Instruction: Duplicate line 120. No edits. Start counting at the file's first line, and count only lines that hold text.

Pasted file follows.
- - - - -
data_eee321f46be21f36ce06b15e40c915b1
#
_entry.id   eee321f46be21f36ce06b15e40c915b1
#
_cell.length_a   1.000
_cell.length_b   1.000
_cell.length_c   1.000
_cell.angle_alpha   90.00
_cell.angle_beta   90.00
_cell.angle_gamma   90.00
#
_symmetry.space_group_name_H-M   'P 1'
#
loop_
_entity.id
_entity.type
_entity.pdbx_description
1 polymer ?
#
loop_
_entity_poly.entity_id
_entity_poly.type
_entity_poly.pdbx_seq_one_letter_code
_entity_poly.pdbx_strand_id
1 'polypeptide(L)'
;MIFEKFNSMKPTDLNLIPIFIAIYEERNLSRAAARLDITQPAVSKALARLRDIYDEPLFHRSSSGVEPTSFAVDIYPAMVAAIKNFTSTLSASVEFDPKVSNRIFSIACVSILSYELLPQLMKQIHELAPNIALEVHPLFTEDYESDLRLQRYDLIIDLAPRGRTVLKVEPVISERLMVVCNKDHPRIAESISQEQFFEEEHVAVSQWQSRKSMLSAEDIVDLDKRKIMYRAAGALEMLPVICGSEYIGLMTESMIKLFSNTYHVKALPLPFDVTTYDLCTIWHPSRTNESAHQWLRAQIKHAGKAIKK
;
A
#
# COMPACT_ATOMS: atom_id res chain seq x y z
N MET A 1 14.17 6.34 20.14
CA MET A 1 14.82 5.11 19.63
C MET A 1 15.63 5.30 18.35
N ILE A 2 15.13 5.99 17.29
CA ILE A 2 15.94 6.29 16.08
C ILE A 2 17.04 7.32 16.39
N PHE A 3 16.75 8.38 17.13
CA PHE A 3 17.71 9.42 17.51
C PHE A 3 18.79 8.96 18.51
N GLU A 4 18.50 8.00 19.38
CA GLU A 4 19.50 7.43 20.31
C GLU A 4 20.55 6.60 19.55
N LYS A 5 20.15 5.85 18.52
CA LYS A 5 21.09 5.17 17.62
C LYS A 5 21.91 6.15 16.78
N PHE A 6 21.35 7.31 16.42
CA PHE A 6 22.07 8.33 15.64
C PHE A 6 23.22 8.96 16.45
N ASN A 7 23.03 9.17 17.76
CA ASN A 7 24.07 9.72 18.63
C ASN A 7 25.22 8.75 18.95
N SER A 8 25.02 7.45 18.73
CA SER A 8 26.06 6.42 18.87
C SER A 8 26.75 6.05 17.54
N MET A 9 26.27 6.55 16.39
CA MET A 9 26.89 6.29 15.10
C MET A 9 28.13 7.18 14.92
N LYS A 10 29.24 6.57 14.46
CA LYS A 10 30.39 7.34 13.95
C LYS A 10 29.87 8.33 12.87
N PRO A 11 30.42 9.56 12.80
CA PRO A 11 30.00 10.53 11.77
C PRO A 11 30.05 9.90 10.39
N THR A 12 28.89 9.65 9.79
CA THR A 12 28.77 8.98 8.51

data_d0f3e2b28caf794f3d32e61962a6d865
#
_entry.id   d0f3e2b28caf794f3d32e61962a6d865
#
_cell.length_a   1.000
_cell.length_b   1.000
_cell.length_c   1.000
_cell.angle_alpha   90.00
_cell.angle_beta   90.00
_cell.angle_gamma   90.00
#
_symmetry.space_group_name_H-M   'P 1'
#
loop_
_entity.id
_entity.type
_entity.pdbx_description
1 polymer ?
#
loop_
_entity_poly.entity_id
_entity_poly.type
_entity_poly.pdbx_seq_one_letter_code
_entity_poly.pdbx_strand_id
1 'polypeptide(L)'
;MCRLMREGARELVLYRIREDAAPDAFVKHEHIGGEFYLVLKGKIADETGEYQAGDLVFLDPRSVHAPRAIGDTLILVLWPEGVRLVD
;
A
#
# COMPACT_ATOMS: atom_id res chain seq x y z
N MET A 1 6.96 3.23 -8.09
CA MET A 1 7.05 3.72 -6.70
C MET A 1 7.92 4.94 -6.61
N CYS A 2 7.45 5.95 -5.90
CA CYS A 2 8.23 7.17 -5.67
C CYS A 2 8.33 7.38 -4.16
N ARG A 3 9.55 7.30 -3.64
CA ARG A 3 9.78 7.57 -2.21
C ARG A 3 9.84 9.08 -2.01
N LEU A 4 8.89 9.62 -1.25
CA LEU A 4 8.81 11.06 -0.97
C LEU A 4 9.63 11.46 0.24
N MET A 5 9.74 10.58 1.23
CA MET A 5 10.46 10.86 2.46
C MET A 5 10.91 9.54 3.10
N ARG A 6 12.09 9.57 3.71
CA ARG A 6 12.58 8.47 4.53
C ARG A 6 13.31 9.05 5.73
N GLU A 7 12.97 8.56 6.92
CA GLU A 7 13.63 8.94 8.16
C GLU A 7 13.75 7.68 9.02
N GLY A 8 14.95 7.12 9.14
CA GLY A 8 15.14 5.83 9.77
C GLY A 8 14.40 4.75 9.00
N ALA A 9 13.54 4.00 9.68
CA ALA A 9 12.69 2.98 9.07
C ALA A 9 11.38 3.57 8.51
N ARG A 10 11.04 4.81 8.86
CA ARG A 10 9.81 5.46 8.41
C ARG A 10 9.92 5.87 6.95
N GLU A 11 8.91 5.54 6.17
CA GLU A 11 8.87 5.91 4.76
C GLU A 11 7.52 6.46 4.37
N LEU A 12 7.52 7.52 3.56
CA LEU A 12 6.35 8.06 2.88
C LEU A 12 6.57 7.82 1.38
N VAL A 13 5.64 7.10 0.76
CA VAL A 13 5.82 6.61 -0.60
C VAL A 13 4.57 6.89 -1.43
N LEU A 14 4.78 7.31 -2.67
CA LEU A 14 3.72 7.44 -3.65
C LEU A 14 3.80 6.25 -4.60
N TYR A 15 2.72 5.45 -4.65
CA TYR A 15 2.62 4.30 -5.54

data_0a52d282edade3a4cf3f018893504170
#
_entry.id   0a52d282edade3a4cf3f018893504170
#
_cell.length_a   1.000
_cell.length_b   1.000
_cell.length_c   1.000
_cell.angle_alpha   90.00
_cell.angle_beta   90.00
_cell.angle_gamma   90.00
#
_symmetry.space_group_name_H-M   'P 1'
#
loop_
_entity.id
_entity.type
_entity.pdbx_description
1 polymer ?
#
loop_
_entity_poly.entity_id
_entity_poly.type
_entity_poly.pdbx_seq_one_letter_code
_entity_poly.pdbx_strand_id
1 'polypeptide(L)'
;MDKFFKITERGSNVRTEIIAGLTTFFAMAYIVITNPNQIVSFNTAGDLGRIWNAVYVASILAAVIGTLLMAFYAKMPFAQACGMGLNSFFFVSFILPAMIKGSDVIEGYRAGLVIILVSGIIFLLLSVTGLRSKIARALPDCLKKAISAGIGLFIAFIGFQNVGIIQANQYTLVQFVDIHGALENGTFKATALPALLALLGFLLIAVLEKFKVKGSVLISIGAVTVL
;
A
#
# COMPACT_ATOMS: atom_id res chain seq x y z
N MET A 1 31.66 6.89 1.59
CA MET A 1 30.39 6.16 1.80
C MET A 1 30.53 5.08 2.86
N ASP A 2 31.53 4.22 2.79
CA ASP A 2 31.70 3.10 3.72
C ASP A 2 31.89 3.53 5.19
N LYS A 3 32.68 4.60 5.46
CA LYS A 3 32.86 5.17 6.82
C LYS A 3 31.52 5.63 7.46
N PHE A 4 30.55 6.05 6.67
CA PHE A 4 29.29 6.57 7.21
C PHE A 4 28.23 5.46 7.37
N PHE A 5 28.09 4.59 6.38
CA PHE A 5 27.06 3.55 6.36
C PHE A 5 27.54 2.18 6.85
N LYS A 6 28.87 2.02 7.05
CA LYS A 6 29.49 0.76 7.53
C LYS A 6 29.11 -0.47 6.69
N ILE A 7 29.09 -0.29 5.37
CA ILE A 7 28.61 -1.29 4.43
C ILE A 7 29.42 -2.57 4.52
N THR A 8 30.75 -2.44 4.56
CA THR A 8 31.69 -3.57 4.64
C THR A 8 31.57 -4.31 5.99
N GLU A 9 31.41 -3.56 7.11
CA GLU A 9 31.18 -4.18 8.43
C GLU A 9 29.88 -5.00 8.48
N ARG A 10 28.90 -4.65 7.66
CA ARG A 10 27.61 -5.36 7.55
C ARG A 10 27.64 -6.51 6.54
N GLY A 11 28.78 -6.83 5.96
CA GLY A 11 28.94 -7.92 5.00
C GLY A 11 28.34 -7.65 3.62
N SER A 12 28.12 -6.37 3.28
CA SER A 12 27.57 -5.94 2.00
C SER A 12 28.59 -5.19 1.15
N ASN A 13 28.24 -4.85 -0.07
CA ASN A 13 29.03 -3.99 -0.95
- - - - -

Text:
N ALA A 9 13.54 4.00 9.68